A Door Into Another World: My First Trip Into Narnia

Around fourth grade there was very little that I liked about going to school. I liked recess and library time, and like any kid in school back in the 90s I eagerly looked forward to going the Mac Lab to play Number Munchers, and Oregon Trail. However, every month or so we received the ever exciting school book orders. Those orders were as exciting to me as the annual Sears Wishbook that used to come out. In fact, school book orders were even better as they came in every month, introducing me to new worlds and new friends.

Narnia book cover

Narnia book cover

I would spend a few days pouring over the order circling the books I liked, hoping my mother would order them. Being a nice big brother, I’d let my sisters look for any books they liked too. I don’t remember what books I circled, and frankly it doesn’t matter .What my mother ordered was something of far more worth, something that led to what CS Lewis called “The Baptism of my Imagination.”

The long awaited books my mom ordered arrive not long after. To my surprise it was not any of the books I requested, but a boxed-set of CS Lewis’ The Chronicles of Narnia. I saw the word “Chronicles”, which I associated with the biblical book of Chronicles and I admit I was a little concerned when one of them had the word “Witch” in the title. However, like the Wardrobe in the Spare Room, the books would beckon to me.

Back then, I was struggling a lot in school. At the time, there was speculation that it was ADD. The doctors had prescribed for me an antidepressant to help me focus, but the side effect was chest pains and insomnia. Realizing that it would be better for me to get a good night’s sleep then be wound up and in pain, my mother took me off the medication only to find I was still not sleeping well at night. That is when she took the Narnia books off the shelf, and began a tradition that would carry on from those nights in fourth grade traveling to Narnia, and up until the summer before my Senior Year of High School when read me The Hobbit and The Lord of the Rings: bedtime stories.

After our family devotionals and making sure my sisters were in bed, my mom could get in the big comfy arm chair in my bed room and read me a chapter each night from the Narnia books, in a British accent of course. From the moment Lucy Pevensie and her siblings stepped into the Wardrobe, I was sucked into that enchanted land. From talking animals, to sea serpents, to mythical beasts, there was no shortage of strange wonders to encounter. Further, while the books were connected each book told a separate story that could stand on its own.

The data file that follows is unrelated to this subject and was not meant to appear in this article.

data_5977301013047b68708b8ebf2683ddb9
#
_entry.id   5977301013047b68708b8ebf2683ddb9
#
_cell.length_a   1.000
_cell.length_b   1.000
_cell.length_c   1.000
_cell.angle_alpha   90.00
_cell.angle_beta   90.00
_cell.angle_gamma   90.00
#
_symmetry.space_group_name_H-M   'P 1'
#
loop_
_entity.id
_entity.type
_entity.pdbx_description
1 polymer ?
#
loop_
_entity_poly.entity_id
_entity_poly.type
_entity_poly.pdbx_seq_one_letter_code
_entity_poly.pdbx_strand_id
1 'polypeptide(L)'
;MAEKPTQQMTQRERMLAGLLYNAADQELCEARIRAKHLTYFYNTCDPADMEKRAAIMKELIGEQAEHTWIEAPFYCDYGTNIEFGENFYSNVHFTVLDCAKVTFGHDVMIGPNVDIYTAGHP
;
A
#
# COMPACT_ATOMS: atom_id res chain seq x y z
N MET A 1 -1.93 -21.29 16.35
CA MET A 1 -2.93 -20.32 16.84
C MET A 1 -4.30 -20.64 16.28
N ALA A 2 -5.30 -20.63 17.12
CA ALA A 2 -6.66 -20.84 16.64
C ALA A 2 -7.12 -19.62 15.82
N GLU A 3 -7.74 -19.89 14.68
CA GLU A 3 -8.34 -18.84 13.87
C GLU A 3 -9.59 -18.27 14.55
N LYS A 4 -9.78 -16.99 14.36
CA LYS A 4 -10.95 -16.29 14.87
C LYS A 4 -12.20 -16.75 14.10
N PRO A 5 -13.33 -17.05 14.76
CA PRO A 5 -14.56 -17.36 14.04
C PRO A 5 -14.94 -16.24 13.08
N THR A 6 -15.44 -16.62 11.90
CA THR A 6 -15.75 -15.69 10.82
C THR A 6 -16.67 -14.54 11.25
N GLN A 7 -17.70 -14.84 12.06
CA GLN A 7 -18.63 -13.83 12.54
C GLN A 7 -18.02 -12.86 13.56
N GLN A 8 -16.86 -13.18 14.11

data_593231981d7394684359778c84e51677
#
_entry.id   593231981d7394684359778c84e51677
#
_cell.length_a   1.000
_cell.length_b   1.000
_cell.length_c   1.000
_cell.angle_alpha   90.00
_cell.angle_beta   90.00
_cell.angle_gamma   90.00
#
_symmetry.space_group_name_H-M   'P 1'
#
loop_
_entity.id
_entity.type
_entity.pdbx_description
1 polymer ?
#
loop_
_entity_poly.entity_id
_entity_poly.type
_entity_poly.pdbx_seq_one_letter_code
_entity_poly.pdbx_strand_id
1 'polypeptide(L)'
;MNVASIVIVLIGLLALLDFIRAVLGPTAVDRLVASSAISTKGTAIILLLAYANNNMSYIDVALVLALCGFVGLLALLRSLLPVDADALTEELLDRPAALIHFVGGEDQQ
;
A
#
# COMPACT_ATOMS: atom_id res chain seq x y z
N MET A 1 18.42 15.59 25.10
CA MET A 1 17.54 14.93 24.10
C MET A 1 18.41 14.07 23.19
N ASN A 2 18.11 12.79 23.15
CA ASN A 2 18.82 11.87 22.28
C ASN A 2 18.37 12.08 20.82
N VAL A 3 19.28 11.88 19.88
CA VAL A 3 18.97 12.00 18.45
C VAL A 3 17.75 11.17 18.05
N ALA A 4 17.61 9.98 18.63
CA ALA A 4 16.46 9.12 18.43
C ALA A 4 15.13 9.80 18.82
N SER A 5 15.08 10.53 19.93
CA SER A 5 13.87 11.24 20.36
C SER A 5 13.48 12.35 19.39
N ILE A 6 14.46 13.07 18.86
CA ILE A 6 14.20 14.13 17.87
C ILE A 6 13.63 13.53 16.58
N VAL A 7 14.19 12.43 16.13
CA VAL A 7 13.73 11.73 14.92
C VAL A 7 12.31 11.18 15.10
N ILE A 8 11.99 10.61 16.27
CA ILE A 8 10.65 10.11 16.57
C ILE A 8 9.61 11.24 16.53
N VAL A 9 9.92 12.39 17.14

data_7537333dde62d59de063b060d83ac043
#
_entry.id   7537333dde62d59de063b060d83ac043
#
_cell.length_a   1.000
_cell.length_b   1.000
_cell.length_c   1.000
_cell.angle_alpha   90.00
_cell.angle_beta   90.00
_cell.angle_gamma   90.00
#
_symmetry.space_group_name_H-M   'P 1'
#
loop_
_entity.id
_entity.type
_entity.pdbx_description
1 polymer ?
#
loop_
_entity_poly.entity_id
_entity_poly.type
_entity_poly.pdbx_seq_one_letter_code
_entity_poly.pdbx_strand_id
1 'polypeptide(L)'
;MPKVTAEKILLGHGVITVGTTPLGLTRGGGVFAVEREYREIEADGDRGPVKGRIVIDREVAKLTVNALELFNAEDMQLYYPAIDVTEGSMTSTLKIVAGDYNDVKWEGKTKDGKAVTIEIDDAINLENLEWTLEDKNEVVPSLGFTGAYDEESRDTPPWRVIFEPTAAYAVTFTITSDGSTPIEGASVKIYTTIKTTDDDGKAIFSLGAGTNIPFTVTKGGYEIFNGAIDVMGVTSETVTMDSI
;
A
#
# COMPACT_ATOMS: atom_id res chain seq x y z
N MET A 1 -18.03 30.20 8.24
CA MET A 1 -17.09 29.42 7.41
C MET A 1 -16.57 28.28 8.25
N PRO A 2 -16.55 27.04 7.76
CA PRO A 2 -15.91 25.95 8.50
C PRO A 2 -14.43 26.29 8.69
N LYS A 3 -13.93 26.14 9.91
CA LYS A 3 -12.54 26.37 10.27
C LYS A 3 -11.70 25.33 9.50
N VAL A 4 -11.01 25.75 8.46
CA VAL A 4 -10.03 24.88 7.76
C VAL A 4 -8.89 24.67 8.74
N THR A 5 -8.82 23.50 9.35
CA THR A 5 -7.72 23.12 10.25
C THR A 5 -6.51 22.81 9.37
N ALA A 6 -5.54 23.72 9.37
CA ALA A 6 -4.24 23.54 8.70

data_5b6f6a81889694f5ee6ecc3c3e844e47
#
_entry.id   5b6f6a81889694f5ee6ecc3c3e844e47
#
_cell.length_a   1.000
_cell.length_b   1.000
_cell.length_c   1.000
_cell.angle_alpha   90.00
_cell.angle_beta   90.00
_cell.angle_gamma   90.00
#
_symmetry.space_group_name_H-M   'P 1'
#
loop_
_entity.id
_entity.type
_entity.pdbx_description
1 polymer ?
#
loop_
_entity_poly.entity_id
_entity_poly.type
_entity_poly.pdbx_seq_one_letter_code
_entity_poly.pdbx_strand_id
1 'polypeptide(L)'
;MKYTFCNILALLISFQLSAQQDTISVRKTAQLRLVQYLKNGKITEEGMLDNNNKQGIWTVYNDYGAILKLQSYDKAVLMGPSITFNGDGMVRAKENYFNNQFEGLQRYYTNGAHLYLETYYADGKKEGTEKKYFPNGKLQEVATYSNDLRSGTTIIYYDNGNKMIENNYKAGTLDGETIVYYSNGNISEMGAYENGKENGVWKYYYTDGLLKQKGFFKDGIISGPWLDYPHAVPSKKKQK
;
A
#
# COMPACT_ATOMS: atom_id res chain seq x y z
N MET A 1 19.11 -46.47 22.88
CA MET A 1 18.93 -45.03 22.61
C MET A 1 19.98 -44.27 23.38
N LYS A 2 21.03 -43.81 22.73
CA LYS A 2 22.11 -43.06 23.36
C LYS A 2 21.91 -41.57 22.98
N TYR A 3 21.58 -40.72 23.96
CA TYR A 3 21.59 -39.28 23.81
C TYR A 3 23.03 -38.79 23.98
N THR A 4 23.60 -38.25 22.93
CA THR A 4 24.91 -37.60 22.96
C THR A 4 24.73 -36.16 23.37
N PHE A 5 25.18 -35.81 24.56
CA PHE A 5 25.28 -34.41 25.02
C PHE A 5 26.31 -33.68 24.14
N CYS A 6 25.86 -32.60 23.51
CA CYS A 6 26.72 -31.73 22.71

You don’t have to even have a BA in Literature to note the religious symbolism in Narnia, at least when you are an adult. However, at the age of nine, I was more than able to pick up on the imagery and would stop occasionally to discuss it with my mom. In fact for years CS Lewis’s The Last Battle was the only end times story I would read as it was no where nearly as direct and didn’t contain as much of the scary images found in grown up books dealing with the Last Days. It wasn’t as direct in a lot of ways as Bunyan’s Pilgrim’s Progress, it was still enough to give me something to think about. Lewis describe the books not so much as “allegories” but “Let us suppose” stories and this got my imagination going.

Between Star Wars and Narnia I learned just how to weave spirituality into literature. While it can be overt, symbolism, allegory, myth, and metaphor work just as well. Considering how much religion relies on symbolic language, using talking animals and mythic beasts to convey those same truths works perfectly.

And there was so much to take in. Humans becoming dragons, talking animals, enchanted chairs, centaurs, fauns, winged horses, witches, anthropomorphic stars, and magic seemed to leak from the page. But more over Peter, Susan, Edmund, and Lucy, and later their cousin Eustace and his friend Jill, and their old friends Professor Digory Kirke and Polly Plummer would become great “friends” of mine. As such I couldn’t wait to hear the next chapter of the book at night.

However, on rare occasions, perhaps more often then I’d like to admit, I was so enchanted, I’d ask for another chapter. Sometimes, mom would oblige me, other times not. None the less these bedtime stories helped me relax, helped me focus and get a good night’s sleep. In fact if I misbehaved the best way to punish me was by threatening to take away story time.

While the first book is arguably the most well known of the series, the rest only seek to deepen the mythology and make it so much better. From such fan favorite characters as Reepicheep the Mouse and Puddleglum the Marsh-Wiggle, to such locations as the kingdom beneath Narnia in the Silver Chair or the very edge of the world in Voyage of the Dawn Treader, to even other worlds as the dead world of Charn or the Wood Between the World.